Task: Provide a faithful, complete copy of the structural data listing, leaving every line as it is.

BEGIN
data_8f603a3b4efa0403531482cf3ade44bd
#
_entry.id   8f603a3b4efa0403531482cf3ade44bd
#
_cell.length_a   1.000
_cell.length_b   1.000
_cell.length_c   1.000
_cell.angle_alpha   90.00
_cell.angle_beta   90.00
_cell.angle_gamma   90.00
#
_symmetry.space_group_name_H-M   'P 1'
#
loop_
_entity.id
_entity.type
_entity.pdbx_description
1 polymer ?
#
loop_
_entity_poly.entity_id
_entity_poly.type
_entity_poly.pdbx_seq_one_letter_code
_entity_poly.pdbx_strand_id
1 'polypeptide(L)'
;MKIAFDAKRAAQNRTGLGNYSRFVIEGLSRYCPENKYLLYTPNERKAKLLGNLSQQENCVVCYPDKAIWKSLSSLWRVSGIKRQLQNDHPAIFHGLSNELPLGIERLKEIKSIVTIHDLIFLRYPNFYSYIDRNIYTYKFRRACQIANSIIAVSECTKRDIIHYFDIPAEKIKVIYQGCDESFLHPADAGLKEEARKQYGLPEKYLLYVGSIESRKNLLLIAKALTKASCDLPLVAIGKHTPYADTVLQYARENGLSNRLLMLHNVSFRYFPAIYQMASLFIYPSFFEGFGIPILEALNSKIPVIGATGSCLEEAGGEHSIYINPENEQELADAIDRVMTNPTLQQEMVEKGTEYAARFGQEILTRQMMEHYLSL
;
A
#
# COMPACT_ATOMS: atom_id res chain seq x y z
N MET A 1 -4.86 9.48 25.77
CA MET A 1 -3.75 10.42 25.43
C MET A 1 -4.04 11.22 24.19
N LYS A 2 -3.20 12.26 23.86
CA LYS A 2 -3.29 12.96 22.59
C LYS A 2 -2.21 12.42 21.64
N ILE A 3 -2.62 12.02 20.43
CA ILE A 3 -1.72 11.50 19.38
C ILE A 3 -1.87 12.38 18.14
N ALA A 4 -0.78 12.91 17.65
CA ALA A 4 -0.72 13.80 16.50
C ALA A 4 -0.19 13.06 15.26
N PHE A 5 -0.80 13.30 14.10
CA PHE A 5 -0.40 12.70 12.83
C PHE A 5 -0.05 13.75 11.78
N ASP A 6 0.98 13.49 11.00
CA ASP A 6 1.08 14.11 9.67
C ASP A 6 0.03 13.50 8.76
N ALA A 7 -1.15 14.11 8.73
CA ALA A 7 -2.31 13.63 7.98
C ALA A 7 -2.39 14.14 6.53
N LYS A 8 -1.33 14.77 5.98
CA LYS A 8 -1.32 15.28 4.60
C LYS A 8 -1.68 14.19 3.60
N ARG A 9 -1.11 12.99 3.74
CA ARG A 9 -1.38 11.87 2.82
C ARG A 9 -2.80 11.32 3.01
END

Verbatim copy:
data_8f603a3b4efa0403531482cf3ade44bd
#
_entry.id   8f603a3b4efa0403531482cf3ade44bd
#
_cell.length_a   1.000
_cell.length_b   1.000
_cell.length_c   1.000
_cell.angle_alpha   90.00
_cell.angle_beta   90.00
_cell.angle_gamma   90.00
#
_symmetry.space_group_name_H-M   'P 1'
#
loop_
_entity.id
_entity.type
_entity.pdbx_description
1 polymer ?
#
loop_
_entity_poly.entity_id
_entity_poly.type
_entity_poly.pdbx_seq_one_letter_code
_entity_poly.pdbx_strand_id
1 'polypeptide(L)'
;MKIAFDAKRAAQNRTGLGNYSRFVIEGLSRYCPENKYLLYTPNERKAKLLGNLSQQENCVVCYPDKAIWKSLSSLWRVSGIKRQLQNDHPAIFHGLSNELPLGIERLKEIKSIVTIHDLIFLRYPNFYSYIDRNIYTYKFRRACQIANSIIAVSECTKRDIIHYFDIPAEKIKVIYQGCDESFLHPADAGLKEEARKQYGLPEKYLLYVGSIESRKNLLLIAKALTKASCDLPLVAIGKHTPYADTVLQYARENGLSNRLLMLHNVSFRYFPAIYQMASLFIYPSFFEGFGIPILEALNSKIPVIGATGSCLEEAGGEHSIYINPENEQELADAIDRVMTNPTLQQEMVEKGTEYAARFGQEILTRQMMEHYLSL
;
A
#
# COMPACT_ATOMS: atom_id res chain seq x y z
N MET A 1 -4.86 9.48 25.77
CA MET A 1 -3.75 10.42 25.43
C MET A 1 -4.04 11.22 24.19
N LYS A 2 -3.20 12.26 23.86
CA LYS A 2 -3.29 12.96 22.59
C LYS A 2 -2.21 12.42 21.64
N ILE A 3 -2.62 12.02 20.43
CA ILE A 3 -1.72 11.50 19.38
C ILE A 3 -1.87 12.38 18.14
N ALA A 4 -0.78 12.91 17.65
CA ALA A 4 -0.72 13.80 16.50
C ALA A 4 -0.19 13.06 15.26
N PHE A 5 -0.80 13.30 14.10
CA PHE A 5 -0.40 12.70 12.83
C PHE A 5 -0.05 13.75 11.78
N ASP A 6 0.98 13.49 11.00
CA ASP A 6 1.08 14.11 9.67
C ASP A 6 0.03 13.50 8.76
N ALA A 7 -1.15 14.11 8.73
CA ALA A 7 -2.31 13.63 7.98
C ALA A 7 -2.39 14.14 6.53
N LYS A 8 -1.33 14.77 5.98
CA LYS A 8 -1.32 15.28 4.60
C LYS A 8 -1.68 14.19 3.60
N ARG A 9 -1.11 12.99 3.74
CA ARG A 9 -1.38 11.87 2.82
C ARG A 9 -2.80 11.32 3.01